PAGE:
Analyzer Rule Evaluation

Those 112 rule executions are all listed sql/analyzer/rules.go. The input and output of each analyzer rule is the AST for the transaction, and some of them are run multiple times until the input and outputs stabilize and no longer change.

Due to the code change we made, we've introduced an analyzer bug which changes the execution plan from a LessThan expression to an Eq expression. This will obviously produce incorrect results. How could you debug this?

Three places to start from:

  1. engine.go:QueryNodeWithBindings() is the first place to start if you want to see the whole analyzer workflow in action. You'll need to drill down from there into the analyzer execution. One thing to note is that you may want to drop code snippets in here to enable you to conditionally break for some queries, and not others. Putting comments in your queries can help for this. For example, if you put /*DBG*/ in the test query, you can use the query variable in QueryNodeWithBindings with a small code snippet:

    if strings.Contains(query, "/*DBG*/") {
    	_ = query

    Worth calling out - I've learned to not use conditional breakpoint features of IDEs unless it's a trivial condition. They work in some cases and not others

    One thing to point out about QueryNodeWithBindings is that if you are several layers deep in the stack, it can be helpful to look at the stack frame to ensure that you are looking at the right query. GoLand has a powerful feature which will enable specific breakpoints IFF another breakpoint has been hit. Using this feature allows us to debug specific nodes quickly without needing to manually skip many breakpoints before we get to our problematic query.

  2. Dropping a breakpoint in the evalOnce() method of sql/analyzer/batch.go will help you to determine when the AST is being updated. The logging output does a pretty good job of printing what has changed from one analyzer to the next, but it's not perfect. Looking at the structure instance in the debugger is sometimes your only option. The rule.Apply() method does the work. prev is the input AST, next is the output AST, and same is a boolean to indicate if a change happened. In fact, almost all of the logging information you see is from sql/analyzer/batch.go, so you know for sure it's a good place to drop a breakpoint to start your exploration.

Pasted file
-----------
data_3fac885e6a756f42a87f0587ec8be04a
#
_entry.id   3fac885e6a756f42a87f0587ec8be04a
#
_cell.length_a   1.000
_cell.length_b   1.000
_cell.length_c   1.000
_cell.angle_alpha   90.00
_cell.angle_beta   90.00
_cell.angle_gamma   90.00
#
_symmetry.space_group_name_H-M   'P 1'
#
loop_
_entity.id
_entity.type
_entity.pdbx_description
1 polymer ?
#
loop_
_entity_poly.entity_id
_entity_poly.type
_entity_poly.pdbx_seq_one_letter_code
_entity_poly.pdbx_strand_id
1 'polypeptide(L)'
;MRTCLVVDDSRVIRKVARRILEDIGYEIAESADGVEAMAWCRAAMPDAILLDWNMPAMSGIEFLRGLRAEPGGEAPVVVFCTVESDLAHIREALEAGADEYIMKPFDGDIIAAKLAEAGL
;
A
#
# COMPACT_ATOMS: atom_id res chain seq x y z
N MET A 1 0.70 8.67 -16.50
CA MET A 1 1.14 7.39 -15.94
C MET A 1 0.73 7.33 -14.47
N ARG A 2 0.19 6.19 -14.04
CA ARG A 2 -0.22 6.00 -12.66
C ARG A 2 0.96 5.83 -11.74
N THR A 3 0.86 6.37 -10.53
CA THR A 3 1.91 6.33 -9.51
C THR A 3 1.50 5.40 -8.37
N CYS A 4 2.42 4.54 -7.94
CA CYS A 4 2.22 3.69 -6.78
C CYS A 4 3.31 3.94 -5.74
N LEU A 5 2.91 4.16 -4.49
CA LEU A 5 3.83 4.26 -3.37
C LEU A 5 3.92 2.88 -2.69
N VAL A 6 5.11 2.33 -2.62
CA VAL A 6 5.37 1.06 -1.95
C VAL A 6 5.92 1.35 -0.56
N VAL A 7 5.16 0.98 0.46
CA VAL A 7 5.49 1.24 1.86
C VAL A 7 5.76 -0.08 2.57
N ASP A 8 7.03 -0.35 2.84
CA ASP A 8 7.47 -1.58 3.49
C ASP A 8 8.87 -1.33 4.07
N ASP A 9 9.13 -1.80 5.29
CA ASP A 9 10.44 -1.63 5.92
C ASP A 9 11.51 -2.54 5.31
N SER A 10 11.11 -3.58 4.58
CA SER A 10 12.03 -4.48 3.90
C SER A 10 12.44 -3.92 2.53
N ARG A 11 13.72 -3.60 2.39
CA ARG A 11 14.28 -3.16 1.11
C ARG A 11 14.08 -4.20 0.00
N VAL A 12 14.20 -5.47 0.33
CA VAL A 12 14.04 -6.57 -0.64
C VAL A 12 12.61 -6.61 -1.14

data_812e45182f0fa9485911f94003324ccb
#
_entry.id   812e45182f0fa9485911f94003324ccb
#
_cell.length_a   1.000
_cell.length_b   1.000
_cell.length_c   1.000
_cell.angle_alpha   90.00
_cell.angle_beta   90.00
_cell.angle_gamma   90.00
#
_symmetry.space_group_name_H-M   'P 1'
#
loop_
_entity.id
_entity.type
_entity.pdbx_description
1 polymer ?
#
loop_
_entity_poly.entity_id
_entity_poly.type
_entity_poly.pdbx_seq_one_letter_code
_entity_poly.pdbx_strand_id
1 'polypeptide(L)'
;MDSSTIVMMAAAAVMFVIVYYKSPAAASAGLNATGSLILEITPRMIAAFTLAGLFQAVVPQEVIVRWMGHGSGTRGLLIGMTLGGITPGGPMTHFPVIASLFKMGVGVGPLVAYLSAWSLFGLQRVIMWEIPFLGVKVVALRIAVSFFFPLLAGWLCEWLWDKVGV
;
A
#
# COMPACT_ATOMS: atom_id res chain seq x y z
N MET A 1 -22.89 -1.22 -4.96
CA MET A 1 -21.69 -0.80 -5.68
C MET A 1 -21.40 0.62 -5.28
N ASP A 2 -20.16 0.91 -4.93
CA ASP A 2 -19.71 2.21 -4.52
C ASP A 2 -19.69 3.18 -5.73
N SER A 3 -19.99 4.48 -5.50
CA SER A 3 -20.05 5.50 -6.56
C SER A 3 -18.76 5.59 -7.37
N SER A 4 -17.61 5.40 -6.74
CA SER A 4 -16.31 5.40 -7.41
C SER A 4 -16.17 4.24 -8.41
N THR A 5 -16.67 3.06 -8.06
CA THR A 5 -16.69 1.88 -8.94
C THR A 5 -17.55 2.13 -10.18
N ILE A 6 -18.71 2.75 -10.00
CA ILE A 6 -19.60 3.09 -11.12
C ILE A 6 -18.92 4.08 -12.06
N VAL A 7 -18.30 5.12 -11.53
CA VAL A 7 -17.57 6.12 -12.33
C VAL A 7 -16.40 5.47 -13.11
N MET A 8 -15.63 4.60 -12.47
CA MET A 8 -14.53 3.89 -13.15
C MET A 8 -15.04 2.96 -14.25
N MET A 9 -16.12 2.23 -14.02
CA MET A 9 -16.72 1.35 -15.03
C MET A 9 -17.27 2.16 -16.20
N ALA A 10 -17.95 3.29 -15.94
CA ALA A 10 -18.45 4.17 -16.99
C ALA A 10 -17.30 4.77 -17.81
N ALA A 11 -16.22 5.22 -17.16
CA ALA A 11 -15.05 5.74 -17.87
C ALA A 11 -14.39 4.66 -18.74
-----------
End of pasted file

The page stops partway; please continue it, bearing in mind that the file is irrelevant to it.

a.Log("Evaluating rule %s", rule.Id)
		next, same, err = rule.Apply(ctx, a, prev, scope, sel)
		allSame = same && allSame
		if next != nil && !same {
			// We should only do this if the result has changed, but some rules currently misbehave and falsely report nothing
			// changed
			a.LogDiff(prev, next)
  1. Analyzer rule functions are all listed in sql/analyzer/rules.go. You may be able to determine which rule is causing a problem from the logs, then just start in the rule itself. Set your breakpoints there and walk the code.

Tests for the Win

The Analyzer is a complex state machine which we've put a lot of work into. Having tests which we can re-run for every release is critical to ensuring that we don't regress. Dropping code into the TestSingleScript method is a great way to consistently reproduce a problem. If you get that far but don't fix the problem, contribute by sending us a pull request with your new test. We'll definitely use it, and you'll get to say you contributed to Dolt! As always we are on Discord to answer any questions and help you debug!



Get started with Dolt

Or join our mailing list to get product updates.